Are you aware of, or do you ever experience Imposter Syndrome?
It is a psychological phenomenon that reflects an internal belief that you are a complete fraud.
That all your big wins in life are down to serendipitous luck and not hard work and talent.
You fight a constant battle with your self-esteem and live in the fear that one day you are going to be ‘found out.’
If you are lucky enough to have never felt you are about to be exposed as a fraud at any moment, then: a) good for you for believing in yourself and b) let me elaborate as to where I am going with this line of questioning.
I have embarked on a two-year creative writing programme.
“But you profess to be a writer” I hear you cry “why do you need to do a writing course?”
Because I suffer terribly from Imposter Syndrome (see above) that’s why.
Doris Lessing famously said ‘you only learn to be a better writer by actually writing,’ and I want to become a better writer.
So every Monday afternoon I huddle around a large, oval table in a backstreet warehouse in the centre of Brighton, along with 15 other amazing individuals who all want to become better writers.
Each week we critique each other’s written homework - kindly - and each week I feel like an imposter.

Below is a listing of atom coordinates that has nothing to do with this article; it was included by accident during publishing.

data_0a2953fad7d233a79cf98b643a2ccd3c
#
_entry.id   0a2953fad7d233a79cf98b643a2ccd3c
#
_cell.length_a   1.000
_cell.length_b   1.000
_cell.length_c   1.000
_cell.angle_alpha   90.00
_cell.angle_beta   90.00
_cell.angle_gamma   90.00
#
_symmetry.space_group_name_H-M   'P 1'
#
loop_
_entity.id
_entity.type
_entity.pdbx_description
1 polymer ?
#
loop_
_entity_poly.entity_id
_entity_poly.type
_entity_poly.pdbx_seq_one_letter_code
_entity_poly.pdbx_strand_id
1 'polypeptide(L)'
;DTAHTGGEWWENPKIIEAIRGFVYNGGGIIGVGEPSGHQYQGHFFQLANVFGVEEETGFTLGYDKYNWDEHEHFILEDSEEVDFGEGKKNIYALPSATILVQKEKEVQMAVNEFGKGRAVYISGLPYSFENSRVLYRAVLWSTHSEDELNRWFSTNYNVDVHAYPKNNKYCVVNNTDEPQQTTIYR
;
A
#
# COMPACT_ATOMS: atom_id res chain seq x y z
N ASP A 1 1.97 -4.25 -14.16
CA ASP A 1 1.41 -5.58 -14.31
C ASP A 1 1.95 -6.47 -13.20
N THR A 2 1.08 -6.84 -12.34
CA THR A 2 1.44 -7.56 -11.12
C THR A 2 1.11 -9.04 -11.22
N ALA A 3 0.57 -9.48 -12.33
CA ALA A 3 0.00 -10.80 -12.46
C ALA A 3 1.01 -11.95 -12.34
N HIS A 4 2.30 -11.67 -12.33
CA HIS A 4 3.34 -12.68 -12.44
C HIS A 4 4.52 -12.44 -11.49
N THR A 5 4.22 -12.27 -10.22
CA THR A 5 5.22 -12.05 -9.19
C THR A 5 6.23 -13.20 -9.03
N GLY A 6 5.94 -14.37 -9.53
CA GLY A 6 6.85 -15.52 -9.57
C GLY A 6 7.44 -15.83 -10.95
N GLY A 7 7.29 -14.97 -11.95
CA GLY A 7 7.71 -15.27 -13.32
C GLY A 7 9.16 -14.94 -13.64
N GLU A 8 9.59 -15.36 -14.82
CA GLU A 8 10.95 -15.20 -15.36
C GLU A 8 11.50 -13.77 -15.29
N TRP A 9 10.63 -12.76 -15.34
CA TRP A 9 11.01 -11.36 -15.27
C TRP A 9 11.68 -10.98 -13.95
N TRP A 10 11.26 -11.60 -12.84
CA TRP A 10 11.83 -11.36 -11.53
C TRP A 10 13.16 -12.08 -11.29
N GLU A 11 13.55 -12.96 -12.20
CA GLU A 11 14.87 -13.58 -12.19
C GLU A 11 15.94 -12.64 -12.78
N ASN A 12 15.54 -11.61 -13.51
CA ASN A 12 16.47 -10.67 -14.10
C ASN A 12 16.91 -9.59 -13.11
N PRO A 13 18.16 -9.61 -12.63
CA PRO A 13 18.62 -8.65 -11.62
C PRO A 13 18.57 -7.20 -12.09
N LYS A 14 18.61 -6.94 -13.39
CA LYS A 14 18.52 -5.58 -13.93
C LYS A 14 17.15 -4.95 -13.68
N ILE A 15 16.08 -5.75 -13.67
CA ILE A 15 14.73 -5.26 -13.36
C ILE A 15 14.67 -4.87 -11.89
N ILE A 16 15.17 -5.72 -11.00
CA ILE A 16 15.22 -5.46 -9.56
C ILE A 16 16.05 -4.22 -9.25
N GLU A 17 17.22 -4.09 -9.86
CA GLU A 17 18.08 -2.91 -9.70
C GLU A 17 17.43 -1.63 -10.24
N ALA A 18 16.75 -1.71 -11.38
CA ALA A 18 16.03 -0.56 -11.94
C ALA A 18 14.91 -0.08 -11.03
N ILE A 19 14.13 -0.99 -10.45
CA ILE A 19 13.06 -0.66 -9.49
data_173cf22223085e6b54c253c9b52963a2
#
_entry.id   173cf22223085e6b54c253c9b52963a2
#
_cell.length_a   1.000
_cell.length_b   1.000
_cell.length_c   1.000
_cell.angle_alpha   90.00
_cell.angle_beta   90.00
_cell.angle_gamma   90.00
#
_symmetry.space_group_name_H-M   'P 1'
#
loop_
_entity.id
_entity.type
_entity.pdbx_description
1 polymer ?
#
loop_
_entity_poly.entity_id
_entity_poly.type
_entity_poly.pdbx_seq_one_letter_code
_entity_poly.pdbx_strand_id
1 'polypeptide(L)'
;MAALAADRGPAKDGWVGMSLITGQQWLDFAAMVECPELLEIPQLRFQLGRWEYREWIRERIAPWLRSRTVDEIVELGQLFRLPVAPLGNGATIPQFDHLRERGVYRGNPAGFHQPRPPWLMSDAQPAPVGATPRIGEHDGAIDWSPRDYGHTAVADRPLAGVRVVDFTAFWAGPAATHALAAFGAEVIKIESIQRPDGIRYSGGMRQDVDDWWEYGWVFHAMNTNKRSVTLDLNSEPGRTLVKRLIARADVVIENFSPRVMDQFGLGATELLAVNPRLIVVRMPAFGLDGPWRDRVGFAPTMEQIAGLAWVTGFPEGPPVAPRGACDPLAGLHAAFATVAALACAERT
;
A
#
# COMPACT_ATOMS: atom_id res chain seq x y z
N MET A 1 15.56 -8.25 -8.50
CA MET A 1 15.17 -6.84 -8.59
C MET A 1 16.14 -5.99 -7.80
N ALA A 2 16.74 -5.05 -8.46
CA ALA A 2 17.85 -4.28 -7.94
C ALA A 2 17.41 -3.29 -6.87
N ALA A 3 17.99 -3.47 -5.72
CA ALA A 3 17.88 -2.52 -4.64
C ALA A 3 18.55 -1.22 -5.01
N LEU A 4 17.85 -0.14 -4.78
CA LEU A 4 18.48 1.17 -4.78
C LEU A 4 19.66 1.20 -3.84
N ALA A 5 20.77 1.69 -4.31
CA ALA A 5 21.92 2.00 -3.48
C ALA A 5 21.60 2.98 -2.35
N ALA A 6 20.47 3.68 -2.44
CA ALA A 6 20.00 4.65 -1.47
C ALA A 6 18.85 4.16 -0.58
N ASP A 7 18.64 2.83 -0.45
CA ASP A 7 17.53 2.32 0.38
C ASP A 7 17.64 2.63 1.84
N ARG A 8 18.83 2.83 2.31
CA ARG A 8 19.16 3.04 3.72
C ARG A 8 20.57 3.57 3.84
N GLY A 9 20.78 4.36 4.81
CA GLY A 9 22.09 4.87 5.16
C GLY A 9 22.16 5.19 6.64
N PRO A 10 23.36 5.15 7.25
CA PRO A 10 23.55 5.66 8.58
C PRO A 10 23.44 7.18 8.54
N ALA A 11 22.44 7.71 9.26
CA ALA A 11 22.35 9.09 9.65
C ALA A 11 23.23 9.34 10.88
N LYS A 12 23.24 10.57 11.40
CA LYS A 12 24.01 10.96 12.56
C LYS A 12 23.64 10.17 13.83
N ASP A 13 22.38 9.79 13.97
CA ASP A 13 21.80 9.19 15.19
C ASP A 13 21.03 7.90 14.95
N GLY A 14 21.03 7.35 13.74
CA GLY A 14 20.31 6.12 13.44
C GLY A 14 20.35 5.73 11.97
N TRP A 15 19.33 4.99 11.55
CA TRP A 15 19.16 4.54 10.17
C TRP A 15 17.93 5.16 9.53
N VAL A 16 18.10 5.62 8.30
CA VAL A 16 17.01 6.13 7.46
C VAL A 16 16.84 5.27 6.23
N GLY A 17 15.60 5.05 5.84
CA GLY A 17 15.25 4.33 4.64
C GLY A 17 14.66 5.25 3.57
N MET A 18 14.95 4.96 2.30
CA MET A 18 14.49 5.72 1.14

The second week of the course, we were asked to pick one of our favourite authors and speak to the group about who they were and why we had chosen them.
Aldous Huxley, Laurie Lee and Margaret Atwood all deservedly got a mention.
Our tutor jokingly asked if anybody was going to pick Jilly Cooper?
I cringed, my choice wasn’t the bonktastic Cooper, but it most definitely wasn’t as highbrow as my peers.
For the record, I am not a complete literary philistine.
I have read Aldous Huxley, Laurie Lee and Margaret Atwood and thoroughly enjoyed all of them (and I have also, on more than one occasion, indulged myself with a Jilly Cooper).
My chosen author resonates with me and inspires me. She is an intelligent and witty writer, the kind I would like to become, and her autobiography is one of my favourite reads so far this year.
I have recommended her book to many people who like me were not particular fans of her TV persona, but have since fallen in love with her through her written word.
As my time approached to speak, the imposter was screaming in my head “run away! You don’t belong here! Go on get out.”
But it was too late to change my author of choice and so instead of feigning an illness or an urgent phone call I stayed put and defied the voice of the bullish imposter.
Silently, I nervously rehearsed how I was going to justify what I considered to be my ‘low brow’ choice of scribe.
My time arrived and I proudly displayed the front cover of Spectacles by Sue Perkins and I advocated proudly as to why I had chosen Perkins and her book.
There were a few sniggers. I had chosen a mainstream, not a classic author, a popular BBC presenter and not a Booker prize winner, but I chose with my heart and not my head.
Albeit nerve-wracking, it felt good to act with authenticity and honesty and to show the group who I really am. I’m not an imposter, I’m me.